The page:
NatWest’s FCA laundering charge the “first of a few” to come in 2021
NatWest’s involvement in an evolving money laundering investigation has captured the attention of the industry.
Unlike the usual enforcement action taken by the UK’s Financial Conduct Authority (FCA), which focuses around regulatory infringements such as a policy or process, this case centres around a specific customer.
The FCA has accused NatWest of processing £264 million in cash transactions for a Bradford-based gold jeweller and scrap metal dealer, Fowler Oldfield.
Despite the customer’s last unaudited accounts, from 2014, showing net assets of just £81,129, the bank still processed transactions in the millions on behalf of the company between 2011 and 2016.
The first, but certainly not the last
The FCA said in September last year it had cancelled half of its money laundering investigations for the calendar year.
Rachel Woolley, global financial crime director at Fenergo, refers FinTech Futures to a statement made by the FCA in September last year. It said it had thrown out half of its money laundering investigations, seven out of 14, in 2020.
Rachel Woolley, global financial crime director at Fenergo, says these seven may not have met the “minimum threshold”, and weren’t solid enough to guarantee a court win.
NatWest is the first bank facing criminal procedures against under the UK’s 2007 money laundering regulation (MLR), so why now?
Woolley reckons this case could be the first of many. “I don’t think this is in isolation,” she says. “I think there’s probably a few more that are going to come out in the coming months.”
Circumventing the system
It’s unclear exactly how large-scale money launderer Fowler Oldfield, which allegedly shifted up to £2 million a day until its liquidation in 2016, beat NatWest’s systems.
As the bulk of transactions were paid in cash, Woolley suggests the company could have used money mules, and deposited cash at multiple branches to spread out the total.
“Even sophisticated transaction monitoring should be able to flag this,” she says. “What’s fallen out of place here is the ability to join dots together.”
NatWest was alerted to the investigations back in 2017, a year after proceedings into Fowler Oldfield commenced.
Woolley says it’s unlikely NatWest is the only bank implicated in the Bradford-based money laundering operation. She also speculates that large values of cash long-term isn’t normal for a jeweler-based business.
Initial reports referred to Fowler Oldfield as a “money service business”. In some cases, entities which deal in high cash values operate money services businesses.
“The case highlights the need for better controls, more robust processes, and a clear understanding of know your customer (KYC) requirements.”
Money laundering-related laws have evolved in the UK since Fowler Oldfield’s liquidation in 2016. The UK has taken on up to the fifth EU anti-money laundering (AML) directive, prior to the consolidation of Brexit.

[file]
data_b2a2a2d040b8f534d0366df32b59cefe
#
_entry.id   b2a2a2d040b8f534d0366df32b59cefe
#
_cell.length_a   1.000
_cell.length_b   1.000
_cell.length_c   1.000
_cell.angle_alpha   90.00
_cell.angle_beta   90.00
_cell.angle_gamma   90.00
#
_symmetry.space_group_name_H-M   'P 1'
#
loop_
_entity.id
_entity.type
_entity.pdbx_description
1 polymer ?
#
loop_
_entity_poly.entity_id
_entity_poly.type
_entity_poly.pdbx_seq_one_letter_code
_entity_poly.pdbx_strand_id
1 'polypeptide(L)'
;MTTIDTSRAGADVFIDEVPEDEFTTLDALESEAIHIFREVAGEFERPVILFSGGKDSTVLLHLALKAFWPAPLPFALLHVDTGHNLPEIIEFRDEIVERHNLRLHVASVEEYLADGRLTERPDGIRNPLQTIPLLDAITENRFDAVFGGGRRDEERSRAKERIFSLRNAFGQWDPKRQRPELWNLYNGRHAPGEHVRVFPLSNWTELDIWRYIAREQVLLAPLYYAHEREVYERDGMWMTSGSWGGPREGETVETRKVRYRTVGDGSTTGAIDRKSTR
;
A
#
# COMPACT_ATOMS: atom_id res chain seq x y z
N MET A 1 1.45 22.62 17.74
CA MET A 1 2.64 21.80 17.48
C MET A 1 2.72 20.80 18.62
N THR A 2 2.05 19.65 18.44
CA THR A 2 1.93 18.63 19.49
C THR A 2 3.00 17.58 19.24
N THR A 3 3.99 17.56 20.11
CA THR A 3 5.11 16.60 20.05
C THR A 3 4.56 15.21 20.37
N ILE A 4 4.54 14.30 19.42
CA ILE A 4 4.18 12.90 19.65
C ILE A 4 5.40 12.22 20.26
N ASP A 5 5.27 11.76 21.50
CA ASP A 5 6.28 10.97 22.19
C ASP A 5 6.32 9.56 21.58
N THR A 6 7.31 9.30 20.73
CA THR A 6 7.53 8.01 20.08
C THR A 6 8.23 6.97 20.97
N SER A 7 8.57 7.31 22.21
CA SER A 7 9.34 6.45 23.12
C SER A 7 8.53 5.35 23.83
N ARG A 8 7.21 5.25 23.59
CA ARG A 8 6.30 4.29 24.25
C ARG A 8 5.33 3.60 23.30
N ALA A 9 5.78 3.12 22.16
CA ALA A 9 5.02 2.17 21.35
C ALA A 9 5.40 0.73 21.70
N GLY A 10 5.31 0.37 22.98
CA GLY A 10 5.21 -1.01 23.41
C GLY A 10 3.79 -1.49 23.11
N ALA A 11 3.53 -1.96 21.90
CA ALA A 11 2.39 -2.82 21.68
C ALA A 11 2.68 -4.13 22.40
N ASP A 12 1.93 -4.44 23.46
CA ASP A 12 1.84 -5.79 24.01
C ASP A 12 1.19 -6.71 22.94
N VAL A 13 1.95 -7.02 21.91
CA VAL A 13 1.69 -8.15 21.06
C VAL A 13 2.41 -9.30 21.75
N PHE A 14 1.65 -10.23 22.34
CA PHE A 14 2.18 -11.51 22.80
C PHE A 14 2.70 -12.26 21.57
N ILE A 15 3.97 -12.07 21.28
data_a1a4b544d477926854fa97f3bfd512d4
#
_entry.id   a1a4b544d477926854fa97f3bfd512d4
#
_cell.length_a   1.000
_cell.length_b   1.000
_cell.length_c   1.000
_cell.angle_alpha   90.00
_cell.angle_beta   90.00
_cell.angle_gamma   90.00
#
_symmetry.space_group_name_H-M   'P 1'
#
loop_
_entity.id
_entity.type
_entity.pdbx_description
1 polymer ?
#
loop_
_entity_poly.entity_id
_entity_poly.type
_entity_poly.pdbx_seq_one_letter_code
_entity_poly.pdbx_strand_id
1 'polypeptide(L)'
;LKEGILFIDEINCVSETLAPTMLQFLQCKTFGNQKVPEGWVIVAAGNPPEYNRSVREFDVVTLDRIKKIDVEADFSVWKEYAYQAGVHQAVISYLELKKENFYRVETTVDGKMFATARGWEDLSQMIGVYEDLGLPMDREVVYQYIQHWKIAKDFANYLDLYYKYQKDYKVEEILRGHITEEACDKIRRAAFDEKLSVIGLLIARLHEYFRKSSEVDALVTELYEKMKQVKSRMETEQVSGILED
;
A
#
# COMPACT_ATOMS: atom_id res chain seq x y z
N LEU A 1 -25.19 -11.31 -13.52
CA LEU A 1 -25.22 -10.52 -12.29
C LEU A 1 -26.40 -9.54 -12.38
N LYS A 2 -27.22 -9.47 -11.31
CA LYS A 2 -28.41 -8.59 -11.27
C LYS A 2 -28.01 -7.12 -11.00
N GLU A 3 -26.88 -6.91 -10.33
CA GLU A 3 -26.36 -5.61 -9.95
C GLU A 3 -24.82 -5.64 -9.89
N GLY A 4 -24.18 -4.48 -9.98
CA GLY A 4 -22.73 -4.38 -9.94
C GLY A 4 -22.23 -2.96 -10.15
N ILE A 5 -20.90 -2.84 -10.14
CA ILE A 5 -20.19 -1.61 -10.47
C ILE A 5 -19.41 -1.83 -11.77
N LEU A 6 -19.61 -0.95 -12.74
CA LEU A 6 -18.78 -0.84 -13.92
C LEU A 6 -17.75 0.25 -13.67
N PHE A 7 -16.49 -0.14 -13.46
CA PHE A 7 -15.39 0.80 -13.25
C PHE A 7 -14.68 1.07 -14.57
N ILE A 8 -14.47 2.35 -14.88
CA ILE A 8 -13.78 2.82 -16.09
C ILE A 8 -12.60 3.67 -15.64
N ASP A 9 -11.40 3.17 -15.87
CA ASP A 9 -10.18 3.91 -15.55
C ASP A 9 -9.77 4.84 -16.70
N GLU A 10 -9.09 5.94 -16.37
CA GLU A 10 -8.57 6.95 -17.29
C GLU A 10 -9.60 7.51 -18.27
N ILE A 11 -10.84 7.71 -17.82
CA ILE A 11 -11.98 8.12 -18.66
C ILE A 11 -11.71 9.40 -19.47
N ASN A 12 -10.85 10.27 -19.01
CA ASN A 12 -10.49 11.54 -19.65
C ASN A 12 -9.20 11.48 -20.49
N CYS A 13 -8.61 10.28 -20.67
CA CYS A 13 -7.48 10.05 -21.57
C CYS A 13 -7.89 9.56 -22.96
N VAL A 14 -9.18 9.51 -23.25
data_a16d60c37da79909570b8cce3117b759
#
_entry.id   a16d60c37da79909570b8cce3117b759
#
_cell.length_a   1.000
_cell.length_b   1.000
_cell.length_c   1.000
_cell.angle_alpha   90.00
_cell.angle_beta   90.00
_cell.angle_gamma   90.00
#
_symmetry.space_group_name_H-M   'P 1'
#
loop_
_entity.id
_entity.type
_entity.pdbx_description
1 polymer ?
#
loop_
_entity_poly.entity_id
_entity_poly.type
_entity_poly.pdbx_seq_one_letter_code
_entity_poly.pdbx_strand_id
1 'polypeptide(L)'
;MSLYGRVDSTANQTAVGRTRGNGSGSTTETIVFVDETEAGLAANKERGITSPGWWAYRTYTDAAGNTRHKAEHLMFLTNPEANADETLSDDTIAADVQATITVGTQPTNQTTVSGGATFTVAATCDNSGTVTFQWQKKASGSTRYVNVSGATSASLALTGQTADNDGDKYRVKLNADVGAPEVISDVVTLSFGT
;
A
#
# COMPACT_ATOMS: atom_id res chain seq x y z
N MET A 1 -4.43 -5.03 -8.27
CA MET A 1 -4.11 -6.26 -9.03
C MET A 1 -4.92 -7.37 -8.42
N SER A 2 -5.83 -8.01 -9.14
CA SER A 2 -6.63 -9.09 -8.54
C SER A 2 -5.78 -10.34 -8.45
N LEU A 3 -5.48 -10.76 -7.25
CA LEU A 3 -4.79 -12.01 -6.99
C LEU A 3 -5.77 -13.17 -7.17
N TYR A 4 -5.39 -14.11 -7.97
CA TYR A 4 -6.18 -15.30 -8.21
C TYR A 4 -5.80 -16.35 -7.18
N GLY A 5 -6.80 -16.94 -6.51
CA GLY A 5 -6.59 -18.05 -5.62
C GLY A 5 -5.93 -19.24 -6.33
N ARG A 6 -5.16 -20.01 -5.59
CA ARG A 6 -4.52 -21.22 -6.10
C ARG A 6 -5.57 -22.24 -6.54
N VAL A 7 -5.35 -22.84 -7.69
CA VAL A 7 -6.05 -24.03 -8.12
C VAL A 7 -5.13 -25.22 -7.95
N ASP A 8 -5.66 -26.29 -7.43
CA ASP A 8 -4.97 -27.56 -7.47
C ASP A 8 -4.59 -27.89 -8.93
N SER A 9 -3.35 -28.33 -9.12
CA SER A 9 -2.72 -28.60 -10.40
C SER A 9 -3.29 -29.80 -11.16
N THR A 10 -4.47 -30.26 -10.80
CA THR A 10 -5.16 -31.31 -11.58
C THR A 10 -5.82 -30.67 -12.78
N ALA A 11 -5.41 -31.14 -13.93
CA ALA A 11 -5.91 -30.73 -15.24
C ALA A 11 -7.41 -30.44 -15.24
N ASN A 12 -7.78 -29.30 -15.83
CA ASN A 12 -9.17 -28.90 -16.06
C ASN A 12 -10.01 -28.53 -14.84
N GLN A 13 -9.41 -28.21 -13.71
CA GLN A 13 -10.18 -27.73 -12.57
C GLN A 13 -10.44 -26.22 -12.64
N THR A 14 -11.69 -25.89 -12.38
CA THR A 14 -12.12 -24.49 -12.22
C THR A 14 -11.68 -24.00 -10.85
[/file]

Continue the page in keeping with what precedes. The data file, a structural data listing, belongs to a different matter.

“It’s taking time for regulations and solutions to catch up with the criminals,” says Woolley. “But we’re certainly in a better place than we were four years ago.”
Between January 2015 and August 2019, more than a third of bank branches closed, totalling 3,303. That’s according to a Which? report.
Such macro-economic factors may have had an effect on money laundering tactics. Pre-2016, washing money through a high street bank’s shop window might have sufficed. But with shutters rapidly coming down, criminals could be pivoting.
In the last year, Woolley points out the effect the health crisis has had on the way banks are monitoring transactions.
“You will have seen a lot of financial institutions update their own thresholds and fine tune transaction monitoring systems,” she explains.
“Because all of a sudden you have a lot of cash intensive businesses which aren’t doing business anymore. So, you have to ask, where’s their cash coming from?”
This ability to respond to macro-economic factors is something Woolley thinks banks will have to, if they haven’t already, master in order to avoid the headlines.
An investigation into an investigation
West Yorkshire police raided Fowler Oldfield’s premises in 2016. They seized assets estimated to be worth £2 million, alongside financial records.
The original investigation resulted in a number of arrests, including convictions in Bradford crown court for those acting as cash couriers.
The Times highlighted that a judge said the case involved money-laundering “on a massive scale”.
Woolley explains: “I would imagine that it’s on the back of this investigation that [the FCA is] joining the dots to all of the other stakeholders in the ecosystem of activity.”
She adds: “it’s a lot harder to adjudicate on something where you’re implicating a financial institution, or any entity, that isn’t directly responsible for the criminal activity”.
Whilst the criminal behind this case isn’t the bank, it still raises questions as to whether NatWest did its job.
“It speaks to a bigger issue,” says Woolley. “Which is the ability in the first place for these systems to be breached.”
Whilst Woolley agrees sharing the investigation details is in the public interest, the AML expert questions what the reports are achieving beyond a short-lived “buzz”.
“The reality is that you’ve got an organised criminal group which has circumnavigated controls that exist now.”
“I know that there’s been significant enhancements made by [NatWest], which is the case with all financial institutions, particularly in the UK,” she says.
“But what it doesn’t speak to, necessarily, is the ability for the organised criminal group to continue to circumnavigate those controls.”
As of yet, it is unclear whether other financial institutions, besides NatWest, are involved in the case. But with the FCA yet to unveil six money laundering investigations it kept on from last year, many in the industry will be waiting to see who falls under its gaze next.